“About those attitudes…” 2020 10 11 “Grace” Service & Sermon.

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Watch and listen the sermon here below.

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About those attitudes…

(Based on Matthew 22:1-14).

“And again, Jesus spoke to them in parables, saying,“The kingdom of heaven may be compared to a king who gave a wedding feast for his son, and sent his servants to call those who were invited to the wedding feast, but they would not come. Again, he sent other servants, saying, ‘Tell those who are invited, “See, I have prepared my dinner, my oxen and my fat calves have been slaughtered, and everything is ready. Come to the wedding feast.”” But they paid no attention and went off, one to his farm, another to his business, while the rest seized his servants, treated them shamefully, and killed them. The king was angry, and he sent his troops and destroyed those murderers and burned their city. Then he said to his servants, ‘The wedding feast is ready, but those invited were not worthy. Go therefore to the main roads and invite to the wedding feast as many as you find.’ And those servants went out into the roads and gathered all whom they found, both bad and good. So, the wedding hall was filled with guests.

“But when the king came in to look at the guests, he saw there a man who had no wedding garment. And he said to him, ‘Friend, how did you get in here without a wedding garment?’ And he was speechless. Then the king said to the attendants, ‘Bind him hand and foot and cast him into the outer darkness. In that place there will be weeping and gnashing of teeth.’ For many are called, but few are chosen.””

Grace to you and peace from God our Father and our Lord and Saviour Jesus Christ!

On our menu today we have one more of these delicious parables of Jesus. While reflecting on this one I realized something – one more reason for Jesus to speak to us in parables, and that is – we are blind to see what our attitudes and actions look like from God’s perspective. We can see them much better when looking at others.

This parable is a prime example of this reality. We could say that this parable reveals to us two attitudes – that of our God and our own. Let’s see what is going on in this parable, how it helps us to see our attitudes and action more clearly.  

The king sends out his servants to call those who were invited to the wedding feast of his son. This is not the first time when those people hear the invitation. Not at all. The common practice was to invite people to such significant events well in advance, and to get confirmation from those who committed to come, so that the host could plan how much space and food and drink would be needed.

What it means is that all those people to whom the servants went out to call them, they were not only invited, but they had also promised that, yes, they will come to the wedding feast. Now they simply ignored the king.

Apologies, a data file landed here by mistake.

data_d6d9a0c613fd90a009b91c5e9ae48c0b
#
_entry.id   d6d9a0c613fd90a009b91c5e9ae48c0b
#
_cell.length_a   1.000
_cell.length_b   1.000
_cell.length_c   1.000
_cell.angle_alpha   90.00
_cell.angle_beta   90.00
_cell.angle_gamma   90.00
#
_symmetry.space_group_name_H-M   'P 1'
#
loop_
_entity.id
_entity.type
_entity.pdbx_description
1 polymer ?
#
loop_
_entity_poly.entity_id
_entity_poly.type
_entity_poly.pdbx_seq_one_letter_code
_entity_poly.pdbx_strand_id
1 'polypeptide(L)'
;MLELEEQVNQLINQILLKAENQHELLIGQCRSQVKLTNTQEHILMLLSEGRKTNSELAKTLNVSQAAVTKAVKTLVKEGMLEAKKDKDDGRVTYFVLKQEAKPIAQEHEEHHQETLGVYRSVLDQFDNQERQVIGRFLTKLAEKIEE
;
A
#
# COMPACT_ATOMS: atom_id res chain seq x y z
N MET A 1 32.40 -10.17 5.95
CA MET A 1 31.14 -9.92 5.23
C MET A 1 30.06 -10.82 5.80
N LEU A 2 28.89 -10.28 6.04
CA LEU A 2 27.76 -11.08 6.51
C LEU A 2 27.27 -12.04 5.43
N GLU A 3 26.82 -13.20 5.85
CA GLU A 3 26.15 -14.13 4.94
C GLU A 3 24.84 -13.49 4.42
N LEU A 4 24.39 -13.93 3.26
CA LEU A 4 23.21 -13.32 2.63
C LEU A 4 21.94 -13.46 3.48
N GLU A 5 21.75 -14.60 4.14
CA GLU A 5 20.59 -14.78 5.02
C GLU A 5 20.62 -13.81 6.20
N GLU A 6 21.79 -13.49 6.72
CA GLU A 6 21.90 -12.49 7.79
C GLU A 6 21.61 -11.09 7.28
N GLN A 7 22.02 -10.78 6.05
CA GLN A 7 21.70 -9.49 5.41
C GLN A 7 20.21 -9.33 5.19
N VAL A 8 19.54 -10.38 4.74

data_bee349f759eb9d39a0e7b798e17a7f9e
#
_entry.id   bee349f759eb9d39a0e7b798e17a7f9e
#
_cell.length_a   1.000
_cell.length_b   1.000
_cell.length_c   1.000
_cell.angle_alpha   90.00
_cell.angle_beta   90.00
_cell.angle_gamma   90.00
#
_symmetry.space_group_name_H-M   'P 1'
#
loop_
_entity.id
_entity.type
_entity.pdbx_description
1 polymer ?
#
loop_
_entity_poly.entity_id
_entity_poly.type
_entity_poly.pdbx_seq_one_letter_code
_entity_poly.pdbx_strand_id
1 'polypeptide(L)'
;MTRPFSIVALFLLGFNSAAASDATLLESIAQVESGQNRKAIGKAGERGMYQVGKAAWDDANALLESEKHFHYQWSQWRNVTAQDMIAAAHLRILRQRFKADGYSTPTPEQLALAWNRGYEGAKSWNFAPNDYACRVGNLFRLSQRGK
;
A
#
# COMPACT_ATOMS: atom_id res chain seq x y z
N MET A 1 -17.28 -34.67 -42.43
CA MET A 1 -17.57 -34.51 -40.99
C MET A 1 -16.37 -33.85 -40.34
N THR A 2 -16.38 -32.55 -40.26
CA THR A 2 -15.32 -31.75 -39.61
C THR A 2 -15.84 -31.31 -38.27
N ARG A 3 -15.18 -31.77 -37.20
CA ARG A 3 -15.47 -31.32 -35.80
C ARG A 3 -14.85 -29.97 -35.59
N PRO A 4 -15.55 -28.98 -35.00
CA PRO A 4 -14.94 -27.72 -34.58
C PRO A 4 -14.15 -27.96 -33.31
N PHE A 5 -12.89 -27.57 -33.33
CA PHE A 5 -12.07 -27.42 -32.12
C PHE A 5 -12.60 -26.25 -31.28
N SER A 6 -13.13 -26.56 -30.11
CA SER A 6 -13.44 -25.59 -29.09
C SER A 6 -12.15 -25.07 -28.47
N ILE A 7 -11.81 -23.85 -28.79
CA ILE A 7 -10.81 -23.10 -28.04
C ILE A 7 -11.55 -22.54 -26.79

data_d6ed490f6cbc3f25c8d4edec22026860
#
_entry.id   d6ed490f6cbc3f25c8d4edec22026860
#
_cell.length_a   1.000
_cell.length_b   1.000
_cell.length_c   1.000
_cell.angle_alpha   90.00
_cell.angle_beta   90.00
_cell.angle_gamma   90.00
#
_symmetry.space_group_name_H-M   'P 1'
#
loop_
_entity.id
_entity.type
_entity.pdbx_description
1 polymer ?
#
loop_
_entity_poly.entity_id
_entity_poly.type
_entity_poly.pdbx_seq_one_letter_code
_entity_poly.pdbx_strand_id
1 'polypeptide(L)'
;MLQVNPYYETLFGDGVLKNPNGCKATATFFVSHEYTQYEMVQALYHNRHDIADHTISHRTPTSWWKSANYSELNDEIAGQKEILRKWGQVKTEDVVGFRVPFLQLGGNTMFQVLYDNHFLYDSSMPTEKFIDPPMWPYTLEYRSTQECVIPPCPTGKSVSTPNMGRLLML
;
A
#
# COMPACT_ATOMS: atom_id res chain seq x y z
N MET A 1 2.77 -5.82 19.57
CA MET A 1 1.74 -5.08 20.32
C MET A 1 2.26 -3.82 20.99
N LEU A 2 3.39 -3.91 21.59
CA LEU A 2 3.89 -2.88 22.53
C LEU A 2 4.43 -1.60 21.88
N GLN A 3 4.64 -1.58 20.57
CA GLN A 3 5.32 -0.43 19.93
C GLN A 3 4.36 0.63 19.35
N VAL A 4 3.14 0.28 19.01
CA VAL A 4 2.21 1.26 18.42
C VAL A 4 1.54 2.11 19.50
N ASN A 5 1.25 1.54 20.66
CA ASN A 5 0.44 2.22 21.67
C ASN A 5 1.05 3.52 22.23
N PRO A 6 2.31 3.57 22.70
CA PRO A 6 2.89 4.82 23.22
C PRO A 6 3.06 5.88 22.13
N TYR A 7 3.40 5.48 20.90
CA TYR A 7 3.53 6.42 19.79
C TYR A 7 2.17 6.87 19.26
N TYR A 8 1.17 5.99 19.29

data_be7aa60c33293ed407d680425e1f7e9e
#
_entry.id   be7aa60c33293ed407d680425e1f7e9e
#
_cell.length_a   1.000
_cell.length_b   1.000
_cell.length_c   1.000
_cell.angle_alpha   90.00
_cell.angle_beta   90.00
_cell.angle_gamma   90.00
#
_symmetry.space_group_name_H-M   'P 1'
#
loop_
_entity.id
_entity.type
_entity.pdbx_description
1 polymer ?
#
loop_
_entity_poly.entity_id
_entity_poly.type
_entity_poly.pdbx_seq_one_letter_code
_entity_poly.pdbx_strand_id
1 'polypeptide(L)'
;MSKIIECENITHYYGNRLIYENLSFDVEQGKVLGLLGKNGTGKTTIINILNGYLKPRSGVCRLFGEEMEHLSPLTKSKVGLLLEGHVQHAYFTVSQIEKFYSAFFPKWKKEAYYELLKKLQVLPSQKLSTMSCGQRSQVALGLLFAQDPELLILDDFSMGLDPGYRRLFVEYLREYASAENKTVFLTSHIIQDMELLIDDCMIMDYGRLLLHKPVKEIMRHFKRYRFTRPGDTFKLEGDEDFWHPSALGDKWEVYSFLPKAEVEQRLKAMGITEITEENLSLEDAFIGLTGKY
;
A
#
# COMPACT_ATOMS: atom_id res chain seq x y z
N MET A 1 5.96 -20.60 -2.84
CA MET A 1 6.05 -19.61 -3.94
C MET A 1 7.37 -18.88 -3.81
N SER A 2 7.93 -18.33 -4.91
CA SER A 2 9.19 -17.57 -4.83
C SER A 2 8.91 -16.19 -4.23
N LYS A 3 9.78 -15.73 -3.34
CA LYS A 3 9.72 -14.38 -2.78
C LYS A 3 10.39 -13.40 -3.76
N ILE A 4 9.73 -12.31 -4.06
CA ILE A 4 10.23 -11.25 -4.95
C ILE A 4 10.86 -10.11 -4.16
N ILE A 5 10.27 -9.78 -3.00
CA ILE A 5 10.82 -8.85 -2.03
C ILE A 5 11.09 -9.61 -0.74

He sends others servants, and the things get worse. Many keep ignoring them, but others go on and treat them shamefully and kill them. Does it make sense? Can you relate to the actions of those invited guests, who now had changed their minds?

This parable doesn’t depict a regular or real situation from 1st century’s context. Not at all. What is going on just doesn’t add up. The king was planning this feast. Not some government official with a little influence. The king…

Most certainly he had much power, if not absolute power over his subjects. They depended on him and on his favour. They relied on his care and his protection. How could anyone dare to ignore Him?! Besides, as we can see, he was a good king.

He was very kind and generous towards his subject. He wanted them to enjoy his goodness and to share with them his joys. That wasn’t just any meal, that was the wedding feast for the king’s son. For the heir of his throne. For the future king.

How honoured anyone should be to be invited to the king’s son’s wedding feast! That was such a privilege extended to those guests. The king was patient. He sent his servants once, and even when the guests disrespected him, once again. He wasn’t arrogant or proud, or quick in his anger. On his part he did as much as possible.

But the invited guests…  how could you even make sense of what they did? This is where this parable helps us to see ourselves, for Jesus isn’t really speaking about imaginary guests, but about those very real people, whom God the Father invites to join in the feast that He is serving us here.

How many have been invited? And how many have promised to commit? How many times have you heard the words: “I promise to regularly listen to the Word of God, to receive the Sacrament, and to participate in the ministry of this congregation, to bring my children to the Services in God’s house…” and so on. Where are those many invited guests? Where are they?

When we listen to this parable, we see clearly how incredibly arrogant and foolish those invited guests were, but we don’t see that often we are not much different. How could anyone ignore the call of the One to whom all authority is given in heavens and on earth, on whose favour hinges our lives here, and especially in the life to come! How could anyone ignore Him after we have made our promises!

This parable reveals the scary power and the depth of our sinfulness. In our foolish blindness we exchange our loyalty to the Triune God to loyalties to His good gifts. In such incredible folly we believe that it is more important to attend to God’s good gifts, than to pay attention to the Giver, who gently calls us to Himself.

Why didn’t the invited guest come? For there was something in their lives, that they believed was more significant, more urgent and more deserving their attention than the Triune God. What were those things? Something very familiar.